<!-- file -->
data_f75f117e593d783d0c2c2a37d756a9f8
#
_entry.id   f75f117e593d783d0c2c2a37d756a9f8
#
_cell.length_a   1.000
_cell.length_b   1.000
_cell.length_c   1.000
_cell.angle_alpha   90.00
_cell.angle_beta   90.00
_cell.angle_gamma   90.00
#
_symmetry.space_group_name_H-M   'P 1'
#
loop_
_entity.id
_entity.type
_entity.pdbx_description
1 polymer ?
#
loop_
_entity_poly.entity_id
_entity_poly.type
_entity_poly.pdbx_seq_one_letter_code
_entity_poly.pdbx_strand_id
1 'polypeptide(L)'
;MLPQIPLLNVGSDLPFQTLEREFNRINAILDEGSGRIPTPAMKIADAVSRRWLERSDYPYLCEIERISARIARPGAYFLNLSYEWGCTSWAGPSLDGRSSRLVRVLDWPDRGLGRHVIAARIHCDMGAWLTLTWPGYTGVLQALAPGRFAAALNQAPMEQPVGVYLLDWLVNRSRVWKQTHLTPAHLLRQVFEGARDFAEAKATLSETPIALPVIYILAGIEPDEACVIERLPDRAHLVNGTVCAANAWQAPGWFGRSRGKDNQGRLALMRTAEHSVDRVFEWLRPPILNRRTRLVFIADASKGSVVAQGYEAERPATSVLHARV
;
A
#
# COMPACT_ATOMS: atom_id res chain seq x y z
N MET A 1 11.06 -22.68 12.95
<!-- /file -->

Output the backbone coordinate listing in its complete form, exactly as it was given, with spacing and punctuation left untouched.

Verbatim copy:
data_f75f117e593d783d0c2c2a37d756a9f8
#
_entry.id   f75f117e593d783d0c2c2a37d756a9f8
#
_cell.length_a   1.000
_cell.length_b   1.000
_cell.length_c   1.000
_cell.angle_alpha   90.00
_cell.angle_beta   90.00
_cell.angle_gamma   90.00
#
_symmetry.space_group_name_H-M   'P 1'
#
loop_
_entity.id
_entity.type
_entity.pdbx_description
1 polymer ?
#
loop_
_entity_poly.entity_id
_entity_poly.type
_entity_poly.pdbx_seq_one_letter_code
_entity_poly.pdbx_strand_id
1 'polypeptide(L)'
;MLPQIPLLNVGSDLPFQTLEREFNRINAILDEGSGRIPTPAMKIADAVSRRWLERSDYPYLCEIERISARIARPGAYFLNLSYEWGCTSWAGPSLDGRSSRLVRVLDWPDRGLGRHVIAARIHCDMGAWLTLTWPGYTGVLQALAPGRFAAALNQAPMEQPVGVYLLDWLVNRSRVWKQTHLTPAHLLRQVFEGARDFAEAKATLSETPIALPVIYILAGIEPDEACVIERLPDRAHLVNGTVCAANAWQAPGWFGRSRGKDNQGRLALMRTAEHSVDRVFEWLRPPILNRRTRLVFIADASKGSVVAQGYEAERPATSVLHARV
;
A
#
# COMPACT_ATOMS: atom_id res chain seq x y z
N MET A 1 11.06 -22.68 12.95